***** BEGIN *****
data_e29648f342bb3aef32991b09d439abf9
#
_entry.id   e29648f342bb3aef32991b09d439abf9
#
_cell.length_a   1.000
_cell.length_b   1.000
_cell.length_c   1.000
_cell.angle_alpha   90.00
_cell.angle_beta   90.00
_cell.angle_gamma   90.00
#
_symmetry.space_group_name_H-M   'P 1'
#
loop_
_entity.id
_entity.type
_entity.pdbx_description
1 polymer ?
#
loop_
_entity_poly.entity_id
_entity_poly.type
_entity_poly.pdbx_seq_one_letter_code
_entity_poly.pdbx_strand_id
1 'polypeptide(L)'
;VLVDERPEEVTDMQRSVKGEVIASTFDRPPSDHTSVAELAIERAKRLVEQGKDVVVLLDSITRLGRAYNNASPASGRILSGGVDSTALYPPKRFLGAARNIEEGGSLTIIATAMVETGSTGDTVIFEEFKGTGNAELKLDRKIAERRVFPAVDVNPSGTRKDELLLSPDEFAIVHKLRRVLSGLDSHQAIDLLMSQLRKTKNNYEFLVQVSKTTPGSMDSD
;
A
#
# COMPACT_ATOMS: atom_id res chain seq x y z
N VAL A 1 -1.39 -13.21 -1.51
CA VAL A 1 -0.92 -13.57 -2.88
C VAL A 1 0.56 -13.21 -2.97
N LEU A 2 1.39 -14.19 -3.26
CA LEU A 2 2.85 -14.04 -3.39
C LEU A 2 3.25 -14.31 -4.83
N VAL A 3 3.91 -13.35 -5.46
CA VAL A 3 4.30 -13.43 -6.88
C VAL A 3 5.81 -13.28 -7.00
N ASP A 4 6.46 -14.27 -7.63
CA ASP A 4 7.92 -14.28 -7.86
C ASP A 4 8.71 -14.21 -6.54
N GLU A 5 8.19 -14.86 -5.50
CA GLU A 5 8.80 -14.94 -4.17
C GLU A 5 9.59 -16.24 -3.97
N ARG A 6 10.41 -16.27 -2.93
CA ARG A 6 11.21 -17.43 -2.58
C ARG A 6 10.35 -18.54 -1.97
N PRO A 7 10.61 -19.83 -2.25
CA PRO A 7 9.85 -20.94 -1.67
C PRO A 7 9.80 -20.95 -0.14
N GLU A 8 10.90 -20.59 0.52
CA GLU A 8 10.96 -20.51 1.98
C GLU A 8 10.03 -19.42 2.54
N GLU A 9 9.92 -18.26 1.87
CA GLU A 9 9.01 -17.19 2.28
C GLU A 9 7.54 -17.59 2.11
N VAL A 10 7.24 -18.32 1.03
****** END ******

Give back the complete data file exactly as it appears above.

data_e29648f342bb3aef32991b09d439abf9
#
_entry.id   e29648f342bb3aef32991b09d439abf9
#
_cell.length_a   1.000
_cell.length_b   1.000
_cell.length_c   1.000
_cell.angle_alpha   90.00
_cell.angle_beta   90.00
_cell.angle_gamma   90.00
#
_symmetry.space_group_name_H-M   'P 1'
#
loop_
_entity.id
_entity.type
_entity.pdbx_description
1 polymer ?
#
loop_
_entity_poly.entity_id
_entity_poly.type
_entity_poly.pdbx_seq_one_letter_code
_entity_poly.pdbx_strand_id
1 'polypeptide(L)'
;VLVDERPEEVTDMQRSVKGEVIASTFDRPPSDHTSVAELAIERAKRLVEQGKDVVVLLDSITRLGRAYNNASPASGRILSGGVDSTALYPPKRFLGAARNIEEGGSLTIIATAMVETGSTGDTVIFEEFKGTGNAELKLDRKIAERRVFPAVDVNPSGTRKDELLLSPDEFAIVHKLRRVLSGLDSHQAIDLLMSQLRKTKNNYEFLVQVSKTTPGSMDSD
;
A
#
# COMPACT_ATOMS: atom_id res chain seq x y z
N VAL A 1 -1.39 -13.21 -1.51
CA VAL A 1 -0.92 -13.57 -2.88
C VAL A 1 0.56 -13.21 -2.97
N LEU A 2 1.39 -14.19 -3.26
CA LEU A 2 2.85 -14.04 -3.39
C LEU A 2 3.25 -14.31 -4.83
N VAL A 3 3.91 -13.35 -5.46
CA VAL A 3 4.30 -13.43 -6.88
C VAL A 3 5.81 -13.28 -7.00
N ASP A 4 6.46 -14.27 -7.63
CA ASP A 4 7.92 -14.28 -7.86
C ASP A 4 8.71 -14.21 -6.54
N GLU A 5 8.19 -14.86 -5.50
CA GLU A 5 8.80 -14.94 -4.17
C GLU A 5 9.59 -16.24 -3.97
N ARG A 6 10.41 -16.27 -2.93
CA ARG A 6 11.21 -17.43 -2.58
C ARG A 6 10.35 -18.54 -1.97
N PRO A 7 10.61 -19.83 -2.25
CA PRO A 7 9.85 -20.94 -1.67
C PRO A 7 9.80 -20.95 -0.14
N GLU A 8 10.90 -20.59 0.52
CA GLU A 8 10.96 -20.51 1.98
C GLU A 8 10.03 -19.42 2.54
N GLU A 9 9.92 -18.26 1.87
CA GLU A 9 9.01 -17.19 2.28
C GLU A 9 7.54 -17.59 2.11
N VAL A 10 7.24 -18.32 1.03